The American Dream of home ownership may not be quite as dreamy as it once was.
Sky-high prices, risky mortgages, and job instability have made home buying a bigger investment than it used to be. For some folks, it's an investment not worth making.
I see people giving up the American Dream because it's not the reality they can afford, says San Francisco financial adviser Barry Taylor. Even people who can afford to buy a house may have reasons not to do so, he says. Lately he's been crunching numbers and telling some of his clients to rent instead.
Of course, owning your own home is still a great way to use leverage and build equity, and Taylor himself owns several, including some that he rents out.
In general, it's good to own your home, but there are some reasons not to. Here are some situations where renting makes sense.
-- If you don't have a downpayment. Taylor has doctor clients with good incomes who haven't been out of medical school long enough to save up a down payment. He has advised them to wait. Given their salaries, they can probably save the downpayment in a year. Even if the homes appreciate modestly, they'll end up with a lower monthly payment and a better mortgage. Mortgages for folks who have no downpayment are usually at higher rates and have extra insurance fees attached.
-- If you're getting a divorce. A common scenario when couples with children get divorced if for the husband to get the retirement account and the wife to get the house. She'll often cling to the family home as the center of familiarity for the kids. But she may need cash more than she needs the house, and the mortgage payments can dominate her future. Sell the house, settle the divorce, rent while you figure out where you stand and then shop for a new home if that's what you want.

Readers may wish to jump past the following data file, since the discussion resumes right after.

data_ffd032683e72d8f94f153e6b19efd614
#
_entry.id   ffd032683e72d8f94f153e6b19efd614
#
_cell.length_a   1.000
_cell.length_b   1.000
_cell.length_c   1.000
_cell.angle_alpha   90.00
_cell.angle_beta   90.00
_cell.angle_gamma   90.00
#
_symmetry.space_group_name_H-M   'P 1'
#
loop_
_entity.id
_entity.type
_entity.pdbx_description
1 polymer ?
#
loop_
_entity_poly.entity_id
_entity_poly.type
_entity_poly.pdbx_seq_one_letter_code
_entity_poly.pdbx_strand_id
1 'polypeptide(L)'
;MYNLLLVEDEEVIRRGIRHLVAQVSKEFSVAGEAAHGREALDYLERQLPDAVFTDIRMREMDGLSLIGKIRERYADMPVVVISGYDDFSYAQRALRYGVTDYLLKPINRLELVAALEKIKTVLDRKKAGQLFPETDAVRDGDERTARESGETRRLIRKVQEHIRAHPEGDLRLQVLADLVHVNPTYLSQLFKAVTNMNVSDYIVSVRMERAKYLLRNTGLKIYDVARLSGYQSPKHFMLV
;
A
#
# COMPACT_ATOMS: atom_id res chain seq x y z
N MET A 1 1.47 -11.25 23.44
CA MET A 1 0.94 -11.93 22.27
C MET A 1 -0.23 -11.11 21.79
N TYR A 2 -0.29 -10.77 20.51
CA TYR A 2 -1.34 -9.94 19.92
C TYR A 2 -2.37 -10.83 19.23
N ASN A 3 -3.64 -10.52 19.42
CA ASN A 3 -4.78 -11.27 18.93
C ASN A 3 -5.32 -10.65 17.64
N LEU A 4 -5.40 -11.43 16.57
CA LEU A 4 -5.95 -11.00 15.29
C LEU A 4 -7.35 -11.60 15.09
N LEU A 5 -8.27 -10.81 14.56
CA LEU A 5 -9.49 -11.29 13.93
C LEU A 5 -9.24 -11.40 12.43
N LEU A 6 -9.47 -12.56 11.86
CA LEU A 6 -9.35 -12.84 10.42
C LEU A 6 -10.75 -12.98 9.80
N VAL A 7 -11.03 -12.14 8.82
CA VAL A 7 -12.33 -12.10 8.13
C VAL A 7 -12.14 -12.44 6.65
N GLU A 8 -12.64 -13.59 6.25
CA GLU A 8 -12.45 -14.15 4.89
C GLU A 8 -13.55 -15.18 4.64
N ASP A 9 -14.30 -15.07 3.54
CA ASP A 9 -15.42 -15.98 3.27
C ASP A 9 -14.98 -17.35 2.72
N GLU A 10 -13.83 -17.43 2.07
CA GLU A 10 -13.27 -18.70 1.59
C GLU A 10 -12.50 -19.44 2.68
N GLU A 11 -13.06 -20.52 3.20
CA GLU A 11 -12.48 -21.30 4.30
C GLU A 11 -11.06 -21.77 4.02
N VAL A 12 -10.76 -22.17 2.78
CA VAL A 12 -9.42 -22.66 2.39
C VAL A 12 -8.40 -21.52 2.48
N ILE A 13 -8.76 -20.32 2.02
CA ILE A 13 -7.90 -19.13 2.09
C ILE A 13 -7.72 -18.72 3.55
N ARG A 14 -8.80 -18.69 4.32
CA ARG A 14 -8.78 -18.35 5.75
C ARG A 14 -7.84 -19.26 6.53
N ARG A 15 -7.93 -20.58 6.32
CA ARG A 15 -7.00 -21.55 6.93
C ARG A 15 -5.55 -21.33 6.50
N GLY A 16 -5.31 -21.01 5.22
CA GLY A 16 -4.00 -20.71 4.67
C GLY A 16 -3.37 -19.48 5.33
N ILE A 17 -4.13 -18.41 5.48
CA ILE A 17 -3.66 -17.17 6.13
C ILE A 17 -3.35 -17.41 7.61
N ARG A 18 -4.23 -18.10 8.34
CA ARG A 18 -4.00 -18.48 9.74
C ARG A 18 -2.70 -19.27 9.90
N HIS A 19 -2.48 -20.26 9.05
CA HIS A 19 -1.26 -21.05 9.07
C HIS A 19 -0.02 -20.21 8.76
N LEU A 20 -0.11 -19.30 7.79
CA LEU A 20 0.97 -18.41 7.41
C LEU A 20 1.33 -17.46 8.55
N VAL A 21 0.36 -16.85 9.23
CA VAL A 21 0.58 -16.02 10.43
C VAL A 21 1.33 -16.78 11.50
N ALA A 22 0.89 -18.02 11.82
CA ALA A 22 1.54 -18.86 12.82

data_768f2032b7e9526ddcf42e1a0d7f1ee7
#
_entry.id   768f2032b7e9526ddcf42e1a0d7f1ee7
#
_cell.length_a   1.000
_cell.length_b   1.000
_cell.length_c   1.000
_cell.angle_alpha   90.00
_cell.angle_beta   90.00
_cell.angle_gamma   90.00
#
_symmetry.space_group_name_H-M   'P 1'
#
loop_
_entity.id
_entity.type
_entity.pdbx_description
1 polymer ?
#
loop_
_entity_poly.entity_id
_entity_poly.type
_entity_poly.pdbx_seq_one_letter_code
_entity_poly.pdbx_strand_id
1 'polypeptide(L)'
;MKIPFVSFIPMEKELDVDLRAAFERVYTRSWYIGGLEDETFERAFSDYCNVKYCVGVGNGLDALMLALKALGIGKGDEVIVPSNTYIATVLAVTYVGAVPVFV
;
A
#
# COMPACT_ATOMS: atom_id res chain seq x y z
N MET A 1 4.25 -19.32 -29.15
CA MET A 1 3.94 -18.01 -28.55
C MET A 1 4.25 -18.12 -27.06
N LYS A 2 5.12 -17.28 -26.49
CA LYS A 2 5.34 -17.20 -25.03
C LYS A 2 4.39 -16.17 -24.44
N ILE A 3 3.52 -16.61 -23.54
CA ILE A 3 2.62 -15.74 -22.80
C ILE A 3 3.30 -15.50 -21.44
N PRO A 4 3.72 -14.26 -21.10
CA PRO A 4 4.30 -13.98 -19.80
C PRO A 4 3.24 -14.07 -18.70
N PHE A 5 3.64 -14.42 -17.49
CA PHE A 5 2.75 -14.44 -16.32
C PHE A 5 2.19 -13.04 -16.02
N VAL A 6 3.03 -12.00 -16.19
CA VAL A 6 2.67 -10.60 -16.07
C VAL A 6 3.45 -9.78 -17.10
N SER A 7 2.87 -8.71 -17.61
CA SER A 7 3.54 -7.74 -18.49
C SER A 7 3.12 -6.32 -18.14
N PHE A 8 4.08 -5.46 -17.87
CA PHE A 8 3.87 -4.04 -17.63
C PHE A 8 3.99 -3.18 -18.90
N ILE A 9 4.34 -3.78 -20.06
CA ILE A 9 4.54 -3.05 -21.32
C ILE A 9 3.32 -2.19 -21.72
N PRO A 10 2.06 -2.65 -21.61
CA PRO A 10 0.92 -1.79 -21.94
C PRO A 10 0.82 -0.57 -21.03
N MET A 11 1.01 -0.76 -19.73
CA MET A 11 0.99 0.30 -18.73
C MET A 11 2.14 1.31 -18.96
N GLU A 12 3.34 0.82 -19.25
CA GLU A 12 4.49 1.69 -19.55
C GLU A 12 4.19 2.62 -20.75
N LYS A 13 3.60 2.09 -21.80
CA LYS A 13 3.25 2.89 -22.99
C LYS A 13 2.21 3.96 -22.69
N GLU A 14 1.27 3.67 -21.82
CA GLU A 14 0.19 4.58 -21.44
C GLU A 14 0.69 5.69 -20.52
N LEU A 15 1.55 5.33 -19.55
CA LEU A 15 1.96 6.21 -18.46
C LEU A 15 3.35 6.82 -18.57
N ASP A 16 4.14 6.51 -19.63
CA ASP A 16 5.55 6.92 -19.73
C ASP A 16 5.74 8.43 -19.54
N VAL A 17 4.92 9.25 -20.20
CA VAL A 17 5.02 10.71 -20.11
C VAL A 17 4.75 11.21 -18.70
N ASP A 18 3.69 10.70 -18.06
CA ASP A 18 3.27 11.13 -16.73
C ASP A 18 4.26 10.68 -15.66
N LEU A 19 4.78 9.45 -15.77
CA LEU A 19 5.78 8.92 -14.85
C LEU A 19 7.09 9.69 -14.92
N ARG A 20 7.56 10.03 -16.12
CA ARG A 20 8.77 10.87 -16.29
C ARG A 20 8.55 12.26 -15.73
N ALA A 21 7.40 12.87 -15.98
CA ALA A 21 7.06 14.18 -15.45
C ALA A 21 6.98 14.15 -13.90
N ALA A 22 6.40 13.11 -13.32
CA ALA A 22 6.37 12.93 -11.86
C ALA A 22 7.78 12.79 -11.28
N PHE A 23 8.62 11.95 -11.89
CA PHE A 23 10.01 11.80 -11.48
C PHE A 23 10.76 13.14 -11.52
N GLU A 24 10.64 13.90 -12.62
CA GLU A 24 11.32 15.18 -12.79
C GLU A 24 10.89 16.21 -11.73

-- If you're downsizing into retirement. This is tricky. Many people do want to own their homes in retirement, they just want less expensive homes and no mortgage payments. But if they tie up too much cash in the home, they may not have the money available to invest for future cash to fund the rest of their long-term retirement. Someone who sells their home for $600,000 and plunks down $400,000 in cash for their retirement home will only have $200,000 from that sale to invest for income. And with stocks averaging over 10 percent over the long term and real estate averaging 6.6 percent, according to the National Association of Realtors, the rent-and-invest plan could afford some people better retirements.
-- If you think you're going to have to move soon. If you think you may have to relocate, you may not be in the house long enough to make buying it worthwhile. People who bought houses in the hot hot 2003-2004 markets are now sitting on places they can't sell. In some areas, properties have been on the market for more than a year, and home sellers have to bring cash to settlement to unload a house. Unless you've got at least five years to stay put -- or you are looking in an area where you'd be able to rent out your home if necessary -- rent, don't buy.
Take a cold, hard look at your job prospects and your own housing market before buying a property with an adjustable rate loan. And rent, if you can't get into the house unless you go with an interest-only loan or one that allows negative amortization -- (keeping payments down but the amount you owe keeps going up). Just forget it and rent, until you're in a better place financially.
-- If you live in an area where homes are overpriced. How would you know that? It's not easy, but you can ask real estate agents in your local market what's been happening with sales and prices. You can check data at www.realtor.org, the Web site for the National Association of Realtors. Then get someone to crunch the numbers for you, but remember that all professionals have their own agendas. Realtors will want you to buy. Financial planners will want you to rent, and turn over extra money for them to manage. Look at properties you like, collect the relevant data (property taxes, rental fees, etc.), and then compare the costs. You can use an online calculator, like the one at Freddie Mac's site to make your comparisons.
Remember that the big difference between renting and owning is this: After you've been making your payments for a few decades, buyers will own a house. And renters will just have another monthly bill coming their way.